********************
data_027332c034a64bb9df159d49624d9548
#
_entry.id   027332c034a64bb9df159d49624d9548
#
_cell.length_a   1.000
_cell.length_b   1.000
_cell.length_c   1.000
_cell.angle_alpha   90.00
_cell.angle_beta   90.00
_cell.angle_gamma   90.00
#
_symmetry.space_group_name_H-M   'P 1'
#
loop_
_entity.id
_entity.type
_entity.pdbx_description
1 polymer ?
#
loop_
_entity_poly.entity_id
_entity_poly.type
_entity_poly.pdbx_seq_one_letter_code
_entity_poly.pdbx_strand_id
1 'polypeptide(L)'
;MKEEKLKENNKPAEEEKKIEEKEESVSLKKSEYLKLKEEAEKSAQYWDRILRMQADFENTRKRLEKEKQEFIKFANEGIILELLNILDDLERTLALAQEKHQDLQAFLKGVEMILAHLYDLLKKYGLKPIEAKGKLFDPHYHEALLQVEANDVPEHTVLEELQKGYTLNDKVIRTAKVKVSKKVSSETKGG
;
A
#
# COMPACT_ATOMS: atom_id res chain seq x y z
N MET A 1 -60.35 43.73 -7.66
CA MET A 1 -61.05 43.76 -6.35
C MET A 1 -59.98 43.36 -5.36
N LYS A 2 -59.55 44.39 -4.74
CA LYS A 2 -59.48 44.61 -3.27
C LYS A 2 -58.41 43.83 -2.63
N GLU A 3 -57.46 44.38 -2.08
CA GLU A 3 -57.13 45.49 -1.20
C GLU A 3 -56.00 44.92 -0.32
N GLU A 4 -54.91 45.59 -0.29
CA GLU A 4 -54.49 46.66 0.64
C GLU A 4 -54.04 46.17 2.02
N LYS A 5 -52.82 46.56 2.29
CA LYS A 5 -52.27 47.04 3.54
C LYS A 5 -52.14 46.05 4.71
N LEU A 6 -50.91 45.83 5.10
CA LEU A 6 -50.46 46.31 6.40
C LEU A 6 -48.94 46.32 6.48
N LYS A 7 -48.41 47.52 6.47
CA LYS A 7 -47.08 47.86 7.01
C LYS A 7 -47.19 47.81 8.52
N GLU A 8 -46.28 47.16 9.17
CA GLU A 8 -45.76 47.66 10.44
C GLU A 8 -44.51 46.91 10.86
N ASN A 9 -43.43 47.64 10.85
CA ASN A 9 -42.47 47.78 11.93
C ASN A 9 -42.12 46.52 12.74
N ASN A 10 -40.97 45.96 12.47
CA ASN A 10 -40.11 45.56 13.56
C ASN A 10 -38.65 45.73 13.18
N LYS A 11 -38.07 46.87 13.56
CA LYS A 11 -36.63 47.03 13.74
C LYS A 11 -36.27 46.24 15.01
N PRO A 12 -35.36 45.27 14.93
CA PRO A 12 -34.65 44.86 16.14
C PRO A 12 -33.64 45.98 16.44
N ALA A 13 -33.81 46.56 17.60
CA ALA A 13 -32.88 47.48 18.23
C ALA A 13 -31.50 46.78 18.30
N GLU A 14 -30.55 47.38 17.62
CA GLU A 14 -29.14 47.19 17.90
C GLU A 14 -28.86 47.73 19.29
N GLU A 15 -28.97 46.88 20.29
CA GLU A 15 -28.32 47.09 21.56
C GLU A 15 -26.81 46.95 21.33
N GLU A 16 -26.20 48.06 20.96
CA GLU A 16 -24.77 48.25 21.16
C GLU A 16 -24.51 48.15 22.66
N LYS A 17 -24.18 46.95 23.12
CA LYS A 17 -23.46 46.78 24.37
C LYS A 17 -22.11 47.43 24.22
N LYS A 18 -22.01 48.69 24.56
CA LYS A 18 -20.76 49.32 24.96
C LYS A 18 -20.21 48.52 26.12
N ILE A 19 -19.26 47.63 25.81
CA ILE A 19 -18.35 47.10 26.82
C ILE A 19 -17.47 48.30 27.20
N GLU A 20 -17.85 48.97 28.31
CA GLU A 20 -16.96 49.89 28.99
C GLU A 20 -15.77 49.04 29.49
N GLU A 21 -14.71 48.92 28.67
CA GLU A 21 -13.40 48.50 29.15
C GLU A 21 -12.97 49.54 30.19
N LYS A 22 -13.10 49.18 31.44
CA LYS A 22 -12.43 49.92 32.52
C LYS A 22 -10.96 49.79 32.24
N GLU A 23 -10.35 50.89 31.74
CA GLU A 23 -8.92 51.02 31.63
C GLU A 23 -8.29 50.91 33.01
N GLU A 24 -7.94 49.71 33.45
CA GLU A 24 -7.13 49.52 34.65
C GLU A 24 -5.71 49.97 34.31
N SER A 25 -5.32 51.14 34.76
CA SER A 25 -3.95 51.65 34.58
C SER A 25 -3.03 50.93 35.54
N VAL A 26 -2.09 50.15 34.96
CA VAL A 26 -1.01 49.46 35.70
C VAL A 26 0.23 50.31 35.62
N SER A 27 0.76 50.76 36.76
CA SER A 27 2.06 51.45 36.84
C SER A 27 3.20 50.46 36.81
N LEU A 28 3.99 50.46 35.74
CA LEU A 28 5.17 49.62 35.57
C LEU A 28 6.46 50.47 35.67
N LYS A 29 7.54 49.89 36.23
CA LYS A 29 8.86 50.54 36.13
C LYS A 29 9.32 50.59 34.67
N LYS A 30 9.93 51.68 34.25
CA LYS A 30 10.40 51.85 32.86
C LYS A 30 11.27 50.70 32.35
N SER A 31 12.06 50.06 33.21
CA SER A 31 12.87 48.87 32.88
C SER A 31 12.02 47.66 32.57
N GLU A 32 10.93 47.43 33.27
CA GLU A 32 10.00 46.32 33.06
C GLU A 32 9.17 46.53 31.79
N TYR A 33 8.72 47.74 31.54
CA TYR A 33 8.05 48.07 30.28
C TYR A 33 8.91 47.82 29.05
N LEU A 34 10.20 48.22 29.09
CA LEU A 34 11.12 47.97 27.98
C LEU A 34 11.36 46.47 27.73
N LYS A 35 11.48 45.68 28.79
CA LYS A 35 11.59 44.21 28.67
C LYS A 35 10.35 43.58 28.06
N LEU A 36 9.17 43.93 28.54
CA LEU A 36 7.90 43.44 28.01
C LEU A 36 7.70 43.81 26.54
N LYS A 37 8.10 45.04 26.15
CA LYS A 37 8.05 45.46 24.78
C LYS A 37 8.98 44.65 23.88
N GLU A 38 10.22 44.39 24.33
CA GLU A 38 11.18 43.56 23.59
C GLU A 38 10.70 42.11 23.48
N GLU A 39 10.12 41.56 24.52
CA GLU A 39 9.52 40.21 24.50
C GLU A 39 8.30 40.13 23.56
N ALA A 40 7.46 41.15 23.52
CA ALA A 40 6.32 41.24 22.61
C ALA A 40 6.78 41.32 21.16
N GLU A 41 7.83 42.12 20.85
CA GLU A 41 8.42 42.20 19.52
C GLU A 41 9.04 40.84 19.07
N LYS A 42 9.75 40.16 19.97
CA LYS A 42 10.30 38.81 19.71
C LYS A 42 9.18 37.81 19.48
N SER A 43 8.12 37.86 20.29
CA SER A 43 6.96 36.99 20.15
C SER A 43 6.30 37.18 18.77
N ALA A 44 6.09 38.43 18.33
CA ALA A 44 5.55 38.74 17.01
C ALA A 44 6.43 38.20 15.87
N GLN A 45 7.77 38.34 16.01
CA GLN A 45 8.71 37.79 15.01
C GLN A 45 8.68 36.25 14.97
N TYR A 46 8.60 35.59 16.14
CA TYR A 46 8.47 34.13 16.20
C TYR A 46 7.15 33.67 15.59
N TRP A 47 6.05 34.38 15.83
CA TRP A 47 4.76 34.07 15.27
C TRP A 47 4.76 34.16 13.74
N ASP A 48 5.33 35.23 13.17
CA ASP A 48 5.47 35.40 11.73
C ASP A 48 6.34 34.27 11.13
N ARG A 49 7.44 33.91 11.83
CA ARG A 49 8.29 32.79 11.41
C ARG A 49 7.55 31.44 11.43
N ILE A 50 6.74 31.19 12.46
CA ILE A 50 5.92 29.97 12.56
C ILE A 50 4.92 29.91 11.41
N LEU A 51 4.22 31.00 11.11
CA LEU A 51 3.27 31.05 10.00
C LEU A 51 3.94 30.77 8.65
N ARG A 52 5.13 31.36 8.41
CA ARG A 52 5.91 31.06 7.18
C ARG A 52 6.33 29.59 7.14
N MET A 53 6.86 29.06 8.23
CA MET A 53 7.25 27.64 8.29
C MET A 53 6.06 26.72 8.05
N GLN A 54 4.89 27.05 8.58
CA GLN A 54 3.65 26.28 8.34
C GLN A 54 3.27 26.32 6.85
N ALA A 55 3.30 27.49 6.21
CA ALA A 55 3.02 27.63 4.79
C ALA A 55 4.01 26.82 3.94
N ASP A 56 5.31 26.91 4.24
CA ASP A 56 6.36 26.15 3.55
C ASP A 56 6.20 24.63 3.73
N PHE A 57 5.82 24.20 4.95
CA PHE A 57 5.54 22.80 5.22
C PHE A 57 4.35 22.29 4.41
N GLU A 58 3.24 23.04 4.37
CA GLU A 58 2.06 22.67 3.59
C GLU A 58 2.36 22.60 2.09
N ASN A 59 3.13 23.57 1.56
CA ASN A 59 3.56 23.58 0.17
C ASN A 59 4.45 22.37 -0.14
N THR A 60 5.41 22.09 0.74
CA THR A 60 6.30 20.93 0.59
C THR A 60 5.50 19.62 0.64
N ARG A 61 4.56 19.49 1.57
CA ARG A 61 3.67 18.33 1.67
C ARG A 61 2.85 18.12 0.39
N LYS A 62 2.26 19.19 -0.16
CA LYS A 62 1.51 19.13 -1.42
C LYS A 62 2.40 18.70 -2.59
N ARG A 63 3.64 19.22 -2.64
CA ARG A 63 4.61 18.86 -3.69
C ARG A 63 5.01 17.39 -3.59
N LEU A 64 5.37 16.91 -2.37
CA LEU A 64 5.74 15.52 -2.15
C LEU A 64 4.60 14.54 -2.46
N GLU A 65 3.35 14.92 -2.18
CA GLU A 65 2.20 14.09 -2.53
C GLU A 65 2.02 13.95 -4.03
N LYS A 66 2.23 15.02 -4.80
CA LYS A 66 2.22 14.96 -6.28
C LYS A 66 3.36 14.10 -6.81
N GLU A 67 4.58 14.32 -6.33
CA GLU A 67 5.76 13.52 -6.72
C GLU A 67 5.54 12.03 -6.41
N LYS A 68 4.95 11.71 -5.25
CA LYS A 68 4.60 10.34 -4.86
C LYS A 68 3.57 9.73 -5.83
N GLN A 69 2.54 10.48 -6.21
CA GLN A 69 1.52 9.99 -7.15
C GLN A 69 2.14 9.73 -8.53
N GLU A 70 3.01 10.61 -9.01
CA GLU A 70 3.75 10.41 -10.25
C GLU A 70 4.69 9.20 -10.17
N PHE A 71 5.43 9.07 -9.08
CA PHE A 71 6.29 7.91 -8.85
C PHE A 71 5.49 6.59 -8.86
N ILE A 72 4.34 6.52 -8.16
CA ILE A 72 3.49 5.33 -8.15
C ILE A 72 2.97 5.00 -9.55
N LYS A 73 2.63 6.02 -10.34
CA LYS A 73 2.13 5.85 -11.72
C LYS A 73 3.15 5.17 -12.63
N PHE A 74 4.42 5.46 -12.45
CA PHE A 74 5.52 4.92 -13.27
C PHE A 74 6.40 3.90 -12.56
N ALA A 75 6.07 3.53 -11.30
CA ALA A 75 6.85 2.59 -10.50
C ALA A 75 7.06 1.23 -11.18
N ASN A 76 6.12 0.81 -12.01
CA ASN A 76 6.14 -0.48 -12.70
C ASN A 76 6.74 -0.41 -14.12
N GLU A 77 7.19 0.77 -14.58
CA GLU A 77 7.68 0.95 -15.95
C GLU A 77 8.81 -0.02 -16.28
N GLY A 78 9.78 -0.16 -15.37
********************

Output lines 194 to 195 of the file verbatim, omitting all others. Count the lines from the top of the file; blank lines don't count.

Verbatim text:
CA ALA A 55 3.02 27.63 4.79
C ALA A 55 4.01 26.82 3.94